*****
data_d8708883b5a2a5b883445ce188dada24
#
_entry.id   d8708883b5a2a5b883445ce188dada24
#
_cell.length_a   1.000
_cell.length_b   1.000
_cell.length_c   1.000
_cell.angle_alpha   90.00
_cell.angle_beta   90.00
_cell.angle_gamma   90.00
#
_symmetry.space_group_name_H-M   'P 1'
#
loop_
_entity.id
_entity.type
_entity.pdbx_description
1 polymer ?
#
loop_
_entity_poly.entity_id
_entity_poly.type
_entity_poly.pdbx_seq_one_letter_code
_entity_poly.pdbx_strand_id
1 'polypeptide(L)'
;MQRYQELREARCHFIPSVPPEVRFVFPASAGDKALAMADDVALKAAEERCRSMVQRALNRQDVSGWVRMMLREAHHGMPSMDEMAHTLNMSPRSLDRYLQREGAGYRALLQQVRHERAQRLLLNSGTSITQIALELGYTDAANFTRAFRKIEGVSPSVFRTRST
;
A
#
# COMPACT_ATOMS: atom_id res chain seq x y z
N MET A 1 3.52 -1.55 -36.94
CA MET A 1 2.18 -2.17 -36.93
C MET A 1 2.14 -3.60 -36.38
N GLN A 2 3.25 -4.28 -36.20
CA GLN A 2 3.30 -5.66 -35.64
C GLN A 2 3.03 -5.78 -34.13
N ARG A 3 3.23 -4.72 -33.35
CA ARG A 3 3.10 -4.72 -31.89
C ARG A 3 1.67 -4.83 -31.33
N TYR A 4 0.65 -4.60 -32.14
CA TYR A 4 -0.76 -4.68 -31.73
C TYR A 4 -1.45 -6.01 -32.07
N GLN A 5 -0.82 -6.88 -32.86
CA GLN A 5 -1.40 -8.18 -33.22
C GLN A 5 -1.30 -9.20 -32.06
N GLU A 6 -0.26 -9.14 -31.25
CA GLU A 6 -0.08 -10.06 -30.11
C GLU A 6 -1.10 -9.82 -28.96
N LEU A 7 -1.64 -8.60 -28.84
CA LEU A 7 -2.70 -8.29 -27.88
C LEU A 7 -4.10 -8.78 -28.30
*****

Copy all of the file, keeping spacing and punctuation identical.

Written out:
data_d8708883b5a2a5b883445ce188dada24
#
_entry.id   d8708883b5a2a5b883445ce188dada24
#
_cell.length_a   1.000
_cell.length_b   1.000
_cell.length_c   1.000
_cell.angle_alpha   90.00
_cell.angle_beta   90.00
_cell.angle_gamma   90.00
#
_symmetry.space_group_name_H-M   'P 1'
#
loop_
_entity.id
_entity.type
_entity.pdbx_description
1 polymer ?
#
loop_
_entity_poly.entity_id
_entity_poly.type
_entity_poly.pdbx_seq_one_letter_code
_entity_poly.pdbx_strand_id
1 'polypeptide(L)'
;MQRYQELREARCHFIPSVPPEVRFVFPASAGDKALAMADDVALKAAEERCRSMVQRALNRQDVSGWVRMMLREAHHGMPSMDEMAHTLNMSPRSLDRYLQREGAGYRALLQQVRHERAQRLLLNSGTSITQIALELGYTDAANFTRAFRKIEGVSPSVFRTRST
;
A
#
# COMPACT_ATOMS: atom_id res chain seq x y z
N MET A 1 3.52 -1.55 -36.94
CA MET A 1 2.18 -2.17 -36.93
C MET A 1 2.14 -3.60 -36.38
N GLN A 2 3.25 -4.28 -36.20
CA GLN A 2 3.30 -5.66 -35.64
C GLN A 2 3.03 -5.78 -34.13
N ARG A 3 3.23 -4.72 -33.35
CA ARG A 3 3.10 -4.72 -31.89
C ARG A 3 1.67 -4.83 -31.33
N TYR A 4 0.65 -4.60 -32.14
CA TYR A 4 -0.76 -4.68 -31.73
C TYR A 4 -1.45 -6.01 -32.07
N GLN A 5 -0.82 -6.88 -32.86
CA GLN A 5 -1.40 -8.18 -33.22
C GLN A 5 -1.30 -9.20 -32.06
N GLU A 6 -0.26 -9.14 -31.25
CA GLU A 6 -0.08 -10.06 -30.11
C GLU A 6 -1.10 -9.82 -28.96
N LEU A 7 -1.64 -8.60 -28.84
CA LEU A 7 -2.70 -8.29 -27.88
C LEU A 7 -4.10 -8.78 -28.30